Beer Gardens - Microbrewery Craft Beer Basking In the Sun and Taking On Some Shade

When you think of beer the word garden doesn't seem to fit next to it. Sure hops are grown, same with barley, and rice but those ingredients are grown on farms not gardens. Nevertheless beer gardens are real things and they are beginning to catch a buzz around the states.

A beer garden is a large outdoor setting that's shaded by trees, the ground is gravel not road, and the seats are communal benches not chairs. People come to a beer garden to enjoy beer, food, each others company, and the good ole outdoors. Rare that one sees this in the states since most establishments only offer a patio or terrace with tables and chairs. Communal seating? Doesn't sound very American does it? That's because beer gardens actually originated in Bavaria, Germany.


In the 19th century beer gardens began to spring up in Germany. King Ludwig I (King Louis I) ruled as did the dark lager. These lagers needed to be brewed in the winter since it had to be brewed at 4 and 8 degrees Celsius. In the summer these beers would be served but needed to remain cold as well. The breweries dug cellars into the banks of the river Isar in order to store the beer, covered these cellars with gravel for insulation, and finally planted chestnut trees so the leaves would shade the beer.

Since all of the large breweries were doing this and people still wanted to drink beer, these areas were quickly becoming hot spots for the people of large cities such as Munich. With gravel at your feet and shaded chestnut tress over your head the name Biergarten or beer garden quickly took it's roots in the German culture.

Smaller breweries still existed in Munich at the time and were feeling the loss of patronage from the citizens of Munich and decided to petition King Ludwig I to forbid the selling of food at these establishments. While the king granted this the larger breweries allowed customers to bring their own food. It was quite a battle over patrons, one that would rival America's gas wars in the 1980's. Later the decree that no food would be served was removed but according to the Bayerische Biergartenverordnung (beer garden decree) patrons in Germany are still allowed to bring their own food to the gardens.

Beer gardens while popular in Germany have only just started to take their roots in America. The oldest garden in the United States is Bohemian Hall, New York. Serving sausages and traditional German fare and beer. While they don't serve a lot of craft beer, they do serve some micro breweries, and the beer drinking community of New York is brought to together every weekend at Bohemian Hall.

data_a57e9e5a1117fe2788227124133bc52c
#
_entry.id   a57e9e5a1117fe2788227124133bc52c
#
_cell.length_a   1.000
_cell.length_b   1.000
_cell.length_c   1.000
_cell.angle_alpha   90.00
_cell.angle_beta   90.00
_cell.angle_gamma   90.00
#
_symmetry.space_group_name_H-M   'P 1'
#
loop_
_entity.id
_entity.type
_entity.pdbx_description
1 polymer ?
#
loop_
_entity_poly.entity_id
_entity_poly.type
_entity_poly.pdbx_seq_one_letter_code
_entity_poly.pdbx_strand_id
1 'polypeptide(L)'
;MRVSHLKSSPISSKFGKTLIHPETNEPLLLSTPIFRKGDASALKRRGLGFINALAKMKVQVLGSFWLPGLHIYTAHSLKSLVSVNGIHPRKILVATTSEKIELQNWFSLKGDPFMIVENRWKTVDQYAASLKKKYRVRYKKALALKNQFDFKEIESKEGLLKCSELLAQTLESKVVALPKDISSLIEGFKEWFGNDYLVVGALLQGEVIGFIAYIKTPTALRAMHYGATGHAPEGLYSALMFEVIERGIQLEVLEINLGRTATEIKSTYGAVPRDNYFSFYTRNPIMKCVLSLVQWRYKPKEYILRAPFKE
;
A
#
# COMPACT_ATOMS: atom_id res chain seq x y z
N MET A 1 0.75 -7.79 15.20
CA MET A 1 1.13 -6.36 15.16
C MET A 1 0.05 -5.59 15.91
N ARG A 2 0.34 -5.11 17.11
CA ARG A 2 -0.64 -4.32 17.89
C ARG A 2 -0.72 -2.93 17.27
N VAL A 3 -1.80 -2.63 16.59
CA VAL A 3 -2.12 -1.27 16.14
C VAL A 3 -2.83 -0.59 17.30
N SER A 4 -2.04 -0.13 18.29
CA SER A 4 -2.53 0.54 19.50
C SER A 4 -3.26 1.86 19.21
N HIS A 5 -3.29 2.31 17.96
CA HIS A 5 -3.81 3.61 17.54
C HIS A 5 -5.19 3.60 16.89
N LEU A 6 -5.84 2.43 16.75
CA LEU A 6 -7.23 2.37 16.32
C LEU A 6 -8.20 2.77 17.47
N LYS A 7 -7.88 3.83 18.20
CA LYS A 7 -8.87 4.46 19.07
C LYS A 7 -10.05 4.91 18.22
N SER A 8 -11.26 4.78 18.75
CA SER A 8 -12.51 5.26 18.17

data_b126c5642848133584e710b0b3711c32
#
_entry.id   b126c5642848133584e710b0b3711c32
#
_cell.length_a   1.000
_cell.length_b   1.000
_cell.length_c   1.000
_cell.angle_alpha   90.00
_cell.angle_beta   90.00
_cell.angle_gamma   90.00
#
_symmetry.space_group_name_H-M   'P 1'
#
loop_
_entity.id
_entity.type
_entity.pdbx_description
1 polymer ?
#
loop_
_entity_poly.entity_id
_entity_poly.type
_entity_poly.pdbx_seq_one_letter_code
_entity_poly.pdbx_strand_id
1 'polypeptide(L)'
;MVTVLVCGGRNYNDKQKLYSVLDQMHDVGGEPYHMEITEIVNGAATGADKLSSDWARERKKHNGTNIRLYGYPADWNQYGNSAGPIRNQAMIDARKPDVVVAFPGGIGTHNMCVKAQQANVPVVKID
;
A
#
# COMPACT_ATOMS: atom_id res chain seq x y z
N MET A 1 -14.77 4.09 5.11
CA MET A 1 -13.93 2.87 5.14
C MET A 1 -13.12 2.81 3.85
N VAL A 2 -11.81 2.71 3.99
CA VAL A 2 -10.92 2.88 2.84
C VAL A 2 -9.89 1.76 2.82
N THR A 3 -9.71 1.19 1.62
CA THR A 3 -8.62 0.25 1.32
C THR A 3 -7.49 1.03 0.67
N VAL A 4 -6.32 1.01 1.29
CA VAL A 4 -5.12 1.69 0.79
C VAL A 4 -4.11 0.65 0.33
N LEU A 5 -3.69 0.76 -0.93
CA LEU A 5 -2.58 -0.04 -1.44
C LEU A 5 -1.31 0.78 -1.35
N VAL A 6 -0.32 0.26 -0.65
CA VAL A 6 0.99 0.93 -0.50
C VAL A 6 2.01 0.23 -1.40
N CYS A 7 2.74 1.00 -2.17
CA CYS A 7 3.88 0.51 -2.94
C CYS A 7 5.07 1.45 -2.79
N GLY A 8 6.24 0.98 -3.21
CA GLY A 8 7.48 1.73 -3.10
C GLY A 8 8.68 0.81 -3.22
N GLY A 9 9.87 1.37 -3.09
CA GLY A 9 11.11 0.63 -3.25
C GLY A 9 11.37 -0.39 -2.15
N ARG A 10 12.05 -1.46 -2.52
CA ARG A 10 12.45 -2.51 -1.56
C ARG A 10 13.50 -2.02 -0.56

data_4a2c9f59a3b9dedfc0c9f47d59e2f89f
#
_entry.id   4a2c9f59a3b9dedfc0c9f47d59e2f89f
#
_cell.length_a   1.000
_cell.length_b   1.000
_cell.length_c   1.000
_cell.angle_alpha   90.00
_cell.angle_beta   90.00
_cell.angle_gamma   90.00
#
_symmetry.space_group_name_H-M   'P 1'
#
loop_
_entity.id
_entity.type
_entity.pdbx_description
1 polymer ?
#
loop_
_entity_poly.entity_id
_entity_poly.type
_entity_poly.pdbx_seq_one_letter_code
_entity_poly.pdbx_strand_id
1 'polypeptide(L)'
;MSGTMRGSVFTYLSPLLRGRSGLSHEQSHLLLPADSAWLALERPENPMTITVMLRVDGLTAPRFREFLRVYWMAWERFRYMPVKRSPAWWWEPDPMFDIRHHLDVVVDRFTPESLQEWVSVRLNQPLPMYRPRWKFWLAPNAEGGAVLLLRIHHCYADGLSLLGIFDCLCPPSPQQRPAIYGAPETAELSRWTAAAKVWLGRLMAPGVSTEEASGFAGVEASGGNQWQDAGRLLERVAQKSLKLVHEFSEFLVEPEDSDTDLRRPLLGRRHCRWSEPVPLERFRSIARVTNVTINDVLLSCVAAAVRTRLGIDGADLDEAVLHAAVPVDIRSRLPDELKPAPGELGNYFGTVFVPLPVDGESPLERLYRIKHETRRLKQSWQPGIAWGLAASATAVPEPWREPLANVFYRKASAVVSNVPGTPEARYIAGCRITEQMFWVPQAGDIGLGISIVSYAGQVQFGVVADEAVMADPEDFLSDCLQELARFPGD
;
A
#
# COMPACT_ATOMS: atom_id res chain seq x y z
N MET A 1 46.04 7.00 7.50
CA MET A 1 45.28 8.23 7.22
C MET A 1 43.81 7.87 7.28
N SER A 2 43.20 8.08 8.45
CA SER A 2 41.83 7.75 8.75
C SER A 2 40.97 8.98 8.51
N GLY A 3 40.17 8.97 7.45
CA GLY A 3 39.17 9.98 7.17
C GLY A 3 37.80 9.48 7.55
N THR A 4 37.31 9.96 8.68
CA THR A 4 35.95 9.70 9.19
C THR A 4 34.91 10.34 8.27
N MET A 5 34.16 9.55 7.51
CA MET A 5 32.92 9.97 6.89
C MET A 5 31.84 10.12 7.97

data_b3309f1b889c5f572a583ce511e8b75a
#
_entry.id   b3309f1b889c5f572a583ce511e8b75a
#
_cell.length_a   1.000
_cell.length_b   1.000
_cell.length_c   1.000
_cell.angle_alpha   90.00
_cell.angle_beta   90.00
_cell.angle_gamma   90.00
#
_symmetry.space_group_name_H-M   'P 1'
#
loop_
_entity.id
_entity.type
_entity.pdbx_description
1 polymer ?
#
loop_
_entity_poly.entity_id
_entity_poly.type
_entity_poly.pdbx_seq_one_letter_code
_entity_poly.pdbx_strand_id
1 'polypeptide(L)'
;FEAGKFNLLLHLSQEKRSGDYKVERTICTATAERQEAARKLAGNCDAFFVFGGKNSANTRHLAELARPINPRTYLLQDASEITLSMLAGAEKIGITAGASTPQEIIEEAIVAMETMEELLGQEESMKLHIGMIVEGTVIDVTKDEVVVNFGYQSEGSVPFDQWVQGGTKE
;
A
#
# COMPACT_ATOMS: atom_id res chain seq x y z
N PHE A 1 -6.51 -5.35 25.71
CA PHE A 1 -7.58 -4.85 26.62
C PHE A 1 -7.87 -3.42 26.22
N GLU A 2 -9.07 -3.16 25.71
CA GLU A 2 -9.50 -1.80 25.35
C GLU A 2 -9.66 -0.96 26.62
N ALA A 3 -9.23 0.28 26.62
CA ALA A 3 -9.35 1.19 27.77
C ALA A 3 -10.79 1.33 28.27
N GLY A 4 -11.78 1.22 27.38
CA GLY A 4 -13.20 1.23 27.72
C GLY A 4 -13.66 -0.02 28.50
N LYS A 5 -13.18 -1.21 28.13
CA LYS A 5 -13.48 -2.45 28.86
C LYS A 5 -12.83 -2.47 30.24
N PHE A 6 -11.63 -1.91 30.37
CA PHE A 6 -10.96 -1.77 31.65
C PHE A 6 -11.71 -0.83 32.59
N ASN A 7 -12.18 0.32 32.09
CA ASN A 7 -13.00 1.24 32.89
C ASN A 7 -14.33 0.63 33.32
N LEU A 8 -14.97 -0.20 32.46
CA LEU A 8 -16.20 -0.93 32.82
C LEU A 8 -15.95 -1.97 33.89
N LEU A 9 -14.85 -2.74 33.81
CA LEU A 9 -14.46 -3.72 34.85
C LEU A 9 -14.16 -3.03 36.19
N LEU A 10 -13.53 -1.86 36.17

Stone Brewing has opened Stone World Bistro and Beer Garden in Escondido, California. This establishment is completely opposite to Bohemian Hall. The establishment is beyond beautiful and very lavish with leather and oak all over. Offering 120 bottles of craft beer and 33 micro breweries on tap. That's a lot of beer. Not one beer offered is a light lager (fizzy and macro brewed), the only beer offered is exceptional micro brewery craft beer.

The food at World Bistro is considered top notch for the United States. Nothing but organic and locally raised graces their menu. They take absolute pride in what they serve showcasing steaks, pork, greens, and deserts that not only look fantastic but deliver on flavor; just like Stone's Beer.

Beer gardens are appearing all over the United States. These are just two examples of beer gardens you can visit either on the east or west coast. Google the nearest garden near you and see what pops up. Remember though, in order to be considered a beer garden it must be communal seating, outdoors, and shaded by trees. With micro breweries becoming more and more main stream year after year, expect establishments to add gardens and beer gardens, as establishments to open up. Head to the garden, have a pint and laugh with some friends and truly take part in a tradition that has spanned over 100 years.

Beer Gardens - Microbrewery Craft Beer Basking In the Sun and Taking On Some Shade

Marc Bayes is an expert author and scholar on Craft Beer as well as a certified beer server. Want to know more about craft beer, new releases, great breweries, and amazing events involving the world of beer then head over to Sign up, take a look around, and join the conversation. Always on Face Book:

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